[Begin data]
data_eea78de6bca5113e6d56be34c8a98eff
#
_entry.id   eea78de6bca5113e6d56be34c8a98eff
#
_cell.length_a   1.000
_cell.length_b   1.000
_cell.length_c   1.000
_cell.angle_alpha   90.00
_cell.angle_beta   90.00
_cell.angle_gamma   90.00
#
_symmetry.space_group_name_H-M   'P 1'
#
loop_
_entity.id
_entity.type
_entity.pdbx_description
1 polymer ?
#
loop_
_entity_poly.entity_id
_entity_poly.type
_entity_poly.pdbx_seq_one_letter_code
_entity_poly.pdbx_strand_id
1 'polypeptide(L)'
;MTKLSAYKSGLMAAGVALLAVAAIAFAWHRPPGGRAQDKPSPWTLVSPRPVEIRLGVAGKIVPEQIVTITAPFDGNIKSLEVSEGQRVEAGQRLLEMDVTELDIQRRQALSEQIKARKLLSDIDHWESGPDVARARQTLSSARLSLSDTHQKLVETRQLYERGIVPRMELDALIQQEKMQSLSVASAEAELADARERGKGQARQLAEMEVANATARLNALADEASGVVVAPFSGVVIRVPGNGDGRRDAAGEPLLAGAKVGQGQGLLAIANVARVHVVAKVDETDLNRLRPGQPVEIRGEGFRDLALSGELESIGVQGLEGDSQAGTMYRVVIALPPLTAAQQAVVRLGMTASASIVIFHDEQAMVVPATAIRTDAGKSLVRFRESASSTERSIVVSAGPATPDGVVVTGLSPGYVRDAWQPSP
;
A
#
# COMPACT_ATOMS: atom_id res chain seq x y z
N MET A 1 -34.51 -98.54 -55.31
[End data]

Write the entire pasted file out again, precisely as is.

data_eea78de6bca5113e6d56be34c8a98eff
#
_entry.id   eea78de6bca5113e6d56be34c8a98eff
#
_cell.length_a   1.000
_cell.length_b   1.000
_cell.length_c   1.000
_cell.angle_alpha   90.00
_cell.angle_beta   90.00
_cell.angle_gamma   90.00
#
_symmetry.space_group_name_H-M   'P 1'
#
loop_
_entity.id
_entity.type
_entity.pdbx_description
1 polymer ?
#
loop_
_entity_poly.entity_id
_entity_poly.type
_entity_poly.pdbx_seq_one_letter_code
_entity_poly.pdbx_strand_id
1 'polypeptide(L)'
;MTKLSAYKSGLMAAGVALLAVAAIAFAWHRPPGGRAQDKPSPWTLVSPRPVEIRLGVAGKIVPEQIVTITAPFDGNIKSLEVSEGQRVEAGQRLLEMDVTELDIQRRQALSEQIKARKLLSDIDHWESGPDVARARQTLSSARLSLSDTHQKLVETRQLYERGIVPRMELDALIQQEKMQSLSVASAEAELADARERGKGQARQLAEMEVANATARLNALADEASGVVVAPFSGVVIRVPGNGDGRRDAAGEPLLAGAKVGQGQGLLAIANVARVHVVAKVDETDLNRLRPGQPVEIRGEGFRDLALSGELESIGVQGLEGDSQAGTMYRVVIALPPLTAAQQAVVRLGMTASASIVIFHDEQAMVVPATAIRTDAGKSLVRFRESASSTERSIVVSAGPATPDGVVVTGLSPGYVRDAWQPSP
;
A
#
# COMPACT_ATOMS: atom_id res chain seq x y z
N MET A 1 -34.51 -98.54 -55.31